Researchers Suggest Heat Shock Proteins as Biomarkers for Bipolar Disorder

August 10, 2018  Source: MdLinx 110

"/

A new paper published in Medicine suggests that Heat shock proteins CPN10, CPN60, and CPN70 could act as biomarkers for bipolar disorder (BD). Moreover, CPN60 serum levels could act as a biomarker to specify which BD patients have abnormal activity of the hypothalamic-pituitary-adrenal (HPA) axis.

An association has been observed between BD and abnormal activity of the hypothalamic-pituitary-adrenal (HPA) axis, which plays an important role in the response to stress, although the role of HPA axis activity abnormalities in the pathophysiology of BD remains unclear,” wrote the authors, led by Yuhang Cheng, MD, The National Clinical Research Center for Mental Disorders and Beijing Key Laboratory of Mental Disorders, Beijing Anding Hospital, Capital Medical University, Beijing. Results of a recent meta-analysis uncovered a significant link between BD and both cortisol (CORT) and adrenocorticotropic hormone (ACTH).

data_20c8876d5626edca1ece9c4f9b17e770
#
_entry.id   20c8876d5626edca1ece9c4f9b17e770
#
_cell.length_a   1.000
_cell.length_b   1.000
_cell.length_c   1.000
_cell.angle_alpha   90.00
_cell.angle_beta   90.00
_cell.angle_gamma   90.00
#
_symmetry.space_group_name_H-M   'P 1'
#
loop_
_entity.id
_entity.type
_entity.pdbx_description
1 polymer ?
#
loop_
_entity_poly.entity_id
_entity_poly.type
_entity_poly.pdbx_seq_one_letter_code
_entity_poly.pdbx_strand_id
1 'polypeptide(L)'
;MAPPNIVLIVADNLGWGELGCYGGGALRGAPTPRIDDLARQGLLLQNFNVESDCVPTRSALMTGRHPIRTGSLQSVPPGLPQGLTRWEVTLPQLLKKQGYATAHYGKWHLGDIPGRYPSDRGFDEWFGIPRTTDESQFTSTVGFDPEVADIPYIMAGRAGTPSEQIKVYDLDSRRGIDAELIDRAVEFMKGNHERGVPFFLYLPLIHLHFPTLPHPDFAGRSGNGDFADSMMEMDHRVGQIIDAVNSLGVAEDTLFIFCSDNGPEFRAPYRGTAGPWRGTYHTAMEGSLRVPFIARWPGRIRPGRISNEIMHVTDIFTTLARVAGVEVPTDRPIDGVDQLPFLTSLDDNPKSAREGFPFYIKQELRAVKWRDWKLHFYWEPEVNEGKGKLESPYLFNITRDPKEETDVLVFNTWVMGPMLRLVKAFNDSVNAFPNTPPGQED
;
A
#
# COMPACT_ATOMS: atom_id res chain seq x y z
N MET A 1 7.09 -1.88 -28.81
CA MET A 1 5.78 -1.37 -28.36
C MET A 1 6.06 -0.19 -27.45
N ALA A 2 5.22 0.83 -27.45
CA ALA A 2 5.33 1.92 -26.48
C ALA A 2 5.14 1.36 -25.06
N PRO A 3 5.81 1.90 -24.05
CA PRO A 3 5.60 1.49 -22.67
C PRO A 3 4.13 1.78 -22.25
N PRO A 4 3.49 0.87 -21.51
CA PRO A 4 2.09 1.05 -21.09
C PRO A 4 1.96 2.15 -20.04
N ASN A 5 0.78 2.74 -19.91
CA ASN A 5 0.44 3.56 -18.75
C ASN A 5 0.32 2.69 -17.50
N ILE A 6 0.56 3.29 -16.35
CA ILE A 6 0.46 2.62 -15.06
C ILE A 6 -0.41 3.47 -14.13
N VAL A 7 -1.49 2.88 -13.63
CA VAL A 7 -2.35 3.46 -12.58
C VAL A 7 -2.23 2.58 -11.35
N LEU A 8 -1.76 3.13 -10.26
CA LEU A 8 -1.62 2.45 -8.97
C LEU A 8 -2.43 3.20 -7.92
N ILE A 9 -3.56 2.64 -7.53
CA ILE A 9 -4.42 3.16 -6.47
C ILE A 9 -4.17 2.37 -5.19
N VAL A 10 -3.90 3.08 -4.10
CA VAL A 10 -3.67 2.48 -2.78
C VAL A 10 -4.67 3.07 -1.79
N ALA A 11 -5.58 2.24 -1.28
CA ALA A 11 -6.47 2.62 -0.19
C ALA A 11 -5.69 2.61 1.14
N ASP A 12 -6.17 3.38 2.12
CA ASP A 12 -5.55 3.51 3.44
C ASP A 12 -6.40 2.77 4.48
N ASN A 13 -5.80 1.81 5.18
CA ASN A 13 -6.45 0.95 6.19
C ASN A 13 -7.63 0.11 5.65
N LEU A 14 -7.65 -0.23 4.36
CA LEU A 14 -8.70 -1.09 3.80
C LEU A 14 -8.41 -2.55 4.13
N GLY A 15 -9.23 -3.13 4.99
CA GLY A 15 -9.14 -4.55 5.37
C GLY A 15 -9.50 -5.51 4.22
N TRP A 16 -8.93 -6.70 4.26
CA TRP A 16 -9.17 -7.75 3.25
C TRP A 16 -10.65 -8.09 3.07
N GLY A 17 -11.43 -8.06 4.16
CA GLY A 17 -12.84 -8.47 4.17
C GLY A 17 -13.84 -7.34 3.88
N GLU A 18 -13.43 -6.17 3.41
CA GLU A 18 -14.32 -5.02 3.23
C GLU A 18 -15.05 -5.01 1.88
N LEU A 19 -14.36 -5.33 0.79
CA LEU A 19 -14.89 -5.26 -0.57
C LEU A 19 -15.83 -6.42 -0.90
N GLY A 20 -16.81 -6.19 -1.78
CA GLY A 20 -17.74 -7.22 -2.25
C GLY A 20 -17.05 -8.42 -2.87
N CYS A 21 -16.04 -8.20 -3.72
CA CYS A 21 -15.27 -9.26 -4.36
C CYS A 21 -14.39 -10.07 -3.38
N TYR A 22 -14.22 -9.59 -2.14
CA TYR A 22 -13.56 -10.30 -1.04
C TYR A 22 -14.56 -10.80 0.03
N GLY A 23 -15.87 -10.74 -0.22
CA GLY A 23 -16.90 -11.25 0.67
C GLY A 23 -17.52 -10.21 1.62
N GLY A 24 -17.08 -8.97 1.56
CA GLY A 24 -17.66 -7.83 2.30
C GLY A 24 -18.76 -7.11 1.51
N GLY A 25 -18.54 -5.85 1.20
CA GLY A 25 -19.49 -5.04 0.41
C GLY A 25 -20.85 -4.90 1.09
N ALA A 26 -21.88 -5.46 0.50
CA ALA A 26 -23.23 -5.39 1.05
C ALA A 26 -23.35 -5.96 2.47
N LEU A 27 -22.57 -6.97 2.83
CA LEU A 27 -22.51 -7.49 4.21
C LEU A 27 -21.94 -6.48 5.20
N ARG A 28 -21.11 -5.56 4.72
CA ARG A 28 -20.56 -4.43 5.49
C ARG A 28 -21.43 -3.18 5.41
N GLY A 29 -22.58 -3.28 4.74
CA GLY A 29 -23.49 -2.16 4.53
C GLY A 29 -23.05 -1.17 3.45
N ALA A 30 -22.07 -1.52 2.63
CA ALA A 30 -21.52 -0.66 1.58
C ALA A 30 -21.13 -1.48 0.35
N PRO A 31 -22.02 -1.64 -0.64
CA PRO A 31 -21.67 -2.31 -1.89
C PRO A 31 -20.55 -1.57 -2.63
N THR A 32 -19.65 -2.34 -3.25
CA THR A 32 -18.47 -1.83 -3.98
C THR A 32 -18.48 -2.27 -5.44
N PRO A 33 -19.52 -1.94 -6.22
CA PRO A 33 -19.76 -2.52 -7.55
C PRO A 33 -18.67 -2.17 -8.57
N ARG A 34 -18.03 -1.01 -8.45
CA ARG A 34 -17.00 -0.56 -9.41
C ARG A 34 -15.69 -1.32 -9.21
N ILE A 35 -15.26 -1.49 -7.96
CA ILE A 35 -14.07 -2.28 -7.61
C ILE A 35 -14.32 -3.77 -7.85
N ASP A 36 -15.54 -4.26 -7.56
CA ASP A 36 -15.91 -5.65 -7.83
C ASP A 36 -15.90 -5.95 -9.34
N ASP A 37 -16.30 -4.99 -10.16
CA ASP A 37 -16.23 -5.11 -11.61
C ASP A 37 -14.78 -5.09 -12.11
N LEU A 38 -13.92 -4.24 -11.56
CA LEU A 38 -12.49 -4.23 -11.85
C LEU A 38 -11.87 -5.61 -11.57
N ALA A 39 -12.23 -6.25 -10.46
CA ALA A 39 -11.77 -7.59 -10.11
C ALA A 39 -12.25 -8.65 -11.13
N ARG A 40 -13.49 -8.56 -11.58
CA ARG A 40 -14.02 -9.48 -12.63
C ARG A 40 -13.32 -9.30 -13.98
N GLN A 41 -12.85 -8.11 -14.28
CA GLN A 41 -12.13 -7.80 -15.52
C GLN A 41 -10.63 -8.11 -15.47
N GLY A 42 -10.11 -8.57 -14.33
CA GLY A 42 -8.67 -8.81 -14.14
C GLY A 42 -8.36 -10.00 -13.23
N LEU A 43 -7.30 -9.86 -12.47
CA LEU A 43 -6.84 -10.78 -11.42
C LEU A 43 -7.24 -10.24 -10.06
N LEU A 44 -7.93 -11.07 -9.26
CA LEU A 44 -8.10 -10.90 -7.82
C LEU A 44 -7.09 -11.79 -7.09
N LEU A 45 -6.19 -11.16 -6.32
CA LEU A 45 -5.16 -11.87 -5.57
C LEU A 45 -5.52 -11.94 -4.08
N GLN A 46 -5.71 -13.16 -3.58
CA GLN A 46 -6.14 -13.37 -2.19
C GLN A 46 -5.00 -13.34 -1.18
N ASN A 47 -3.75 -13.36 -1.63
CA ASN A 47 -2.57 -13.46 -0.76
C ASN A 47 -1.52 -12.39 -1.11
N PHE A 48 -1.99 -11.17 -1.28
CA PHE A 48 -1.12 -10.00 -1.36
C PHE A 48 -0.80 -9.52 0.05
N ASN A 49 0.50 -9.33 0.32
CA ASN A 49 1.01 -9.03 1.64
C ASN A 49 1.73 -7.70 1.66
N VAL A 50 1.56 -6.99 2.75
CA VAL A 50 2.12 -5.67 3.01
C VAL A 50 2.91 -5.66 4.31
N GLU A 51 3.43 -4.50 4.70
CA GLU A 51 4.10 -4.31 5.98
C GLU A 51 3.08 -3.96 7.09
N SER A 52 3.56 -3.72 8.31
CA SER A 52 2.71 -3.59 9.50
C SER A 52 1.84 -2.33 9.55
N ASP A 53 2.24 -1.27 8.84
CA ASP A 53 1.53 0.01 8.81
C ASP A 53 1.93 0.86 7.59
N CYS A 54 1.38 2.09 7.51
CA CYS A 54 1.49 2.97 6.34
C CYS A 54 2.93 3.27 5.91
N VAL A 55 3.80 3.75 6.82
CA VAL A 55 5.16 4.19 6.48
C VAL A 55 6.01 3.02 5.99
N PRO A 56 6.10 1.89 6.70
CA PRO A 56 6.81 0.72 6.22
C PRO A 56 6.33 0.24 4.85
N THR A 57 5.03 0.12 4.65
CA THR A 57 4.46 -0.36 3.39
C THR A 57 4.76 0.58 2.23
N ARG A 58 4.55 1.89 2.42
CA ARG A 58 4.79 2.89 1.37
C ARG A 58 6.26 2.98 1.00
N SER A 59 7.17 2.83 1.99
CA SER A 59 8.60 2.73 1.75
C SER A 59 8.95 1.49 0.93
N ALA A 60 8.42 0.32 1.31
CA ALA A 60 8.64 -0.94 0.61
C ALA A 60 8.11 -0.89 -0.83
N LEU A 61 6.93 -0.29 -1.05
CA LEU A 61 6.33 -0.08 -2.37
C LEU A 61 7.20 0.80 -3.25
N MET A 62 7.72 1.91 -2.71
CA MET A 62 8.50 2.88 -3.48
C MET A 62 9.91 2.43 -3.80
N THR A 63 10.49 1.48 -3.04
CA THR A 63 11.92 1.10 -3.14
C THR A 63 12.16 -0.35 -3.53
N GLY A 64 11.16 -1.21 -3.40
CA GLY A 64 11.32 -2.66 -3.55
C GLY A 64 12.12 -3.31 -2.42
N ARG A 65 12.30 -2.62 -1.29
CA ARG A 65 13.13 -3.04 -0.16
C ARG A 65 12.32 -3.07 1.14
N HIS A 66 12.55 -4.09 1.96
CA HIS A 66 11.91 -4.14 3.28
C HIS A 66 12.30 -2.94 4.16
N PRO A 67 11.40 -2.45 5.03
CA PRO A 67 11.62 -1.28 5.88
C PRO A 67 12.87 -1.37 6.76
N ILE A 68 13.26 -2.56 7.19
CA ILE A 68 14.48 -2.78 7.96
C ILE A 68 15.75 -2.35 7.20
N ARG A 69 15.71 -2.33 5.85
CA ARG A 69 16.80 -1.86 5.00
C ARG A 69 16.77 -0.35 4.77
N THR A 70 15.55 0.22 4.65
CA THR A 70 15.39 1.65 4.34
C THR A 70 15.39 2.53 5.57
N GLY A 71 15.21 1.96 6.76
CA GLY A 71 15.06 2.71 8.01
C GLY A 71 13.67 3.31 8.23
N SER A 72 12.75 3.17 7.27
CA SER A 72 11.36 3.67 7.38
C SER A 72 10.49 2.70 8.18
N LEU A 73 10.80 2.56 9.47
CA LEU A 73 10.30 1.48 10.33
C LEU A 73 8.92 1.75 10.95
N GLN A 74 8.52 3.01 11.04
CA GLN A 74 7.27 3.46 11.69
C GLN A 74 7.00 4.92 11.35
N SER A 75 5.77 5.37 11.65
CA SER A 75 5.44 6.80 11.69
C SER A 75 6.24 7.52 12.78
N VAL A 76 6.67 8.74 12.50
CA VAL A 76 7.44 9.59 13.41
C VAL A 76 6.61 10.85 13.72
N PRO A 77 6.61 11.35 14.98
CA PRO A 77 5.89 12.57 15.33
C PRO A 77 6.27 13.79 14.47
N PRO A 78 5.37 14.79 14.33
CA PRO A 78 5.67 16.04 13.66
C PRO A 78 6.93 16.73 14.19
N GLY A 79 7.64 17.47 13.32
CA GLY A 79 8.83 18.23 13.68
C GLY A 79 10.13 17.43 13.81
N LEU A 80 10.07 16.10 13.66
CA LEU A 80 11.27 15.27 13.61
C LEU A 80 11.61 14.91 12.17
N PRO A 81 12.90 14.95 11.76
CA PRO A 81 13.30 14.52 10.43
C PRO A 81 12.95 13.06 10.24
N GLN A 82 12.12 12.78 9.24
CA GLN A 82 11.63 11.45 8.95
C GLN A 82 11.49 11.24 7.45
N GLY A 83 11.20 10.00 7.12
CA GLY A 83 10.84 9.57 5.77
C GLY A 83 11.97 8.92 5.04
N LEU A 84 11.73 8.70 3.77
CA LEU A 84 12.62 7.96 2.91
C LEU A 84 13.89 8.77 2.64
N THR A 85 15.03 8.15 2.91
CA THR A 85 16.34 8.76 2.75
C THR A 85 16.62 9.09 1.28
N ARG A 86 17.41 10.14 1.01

“Originally, it was believed that HSP only had intracellular functions, but evidence has been accumulating that they also have extracellular functions,” the authors wrote. HSPs may also help in immune function in addition to facilitating the folding of proteins.

Numerous studies have signified that HSP is concerned with BD pathogenesis. Therefore, HSPs could serve as biomarkers for BD. This is a table-turner, as there are presently no BD biomarkers. In the existing study, investigators screened HSP candidates as probable in vivo biomarkers in patients having both BD and BD with abnormal HPA activity.

 “Our findings in this preliminary study suggest that HSP potentially might be useful as a biomarker of BD and for distinguishing BD patients with abnormal HPA axis activity from BD patients with normal HPA axis activity,” the authors wrote. “Our results may eventually be useful for making an earlier diagnosis and therefore being able to initiate treatment for BD earlier.”

By Ddu
Share: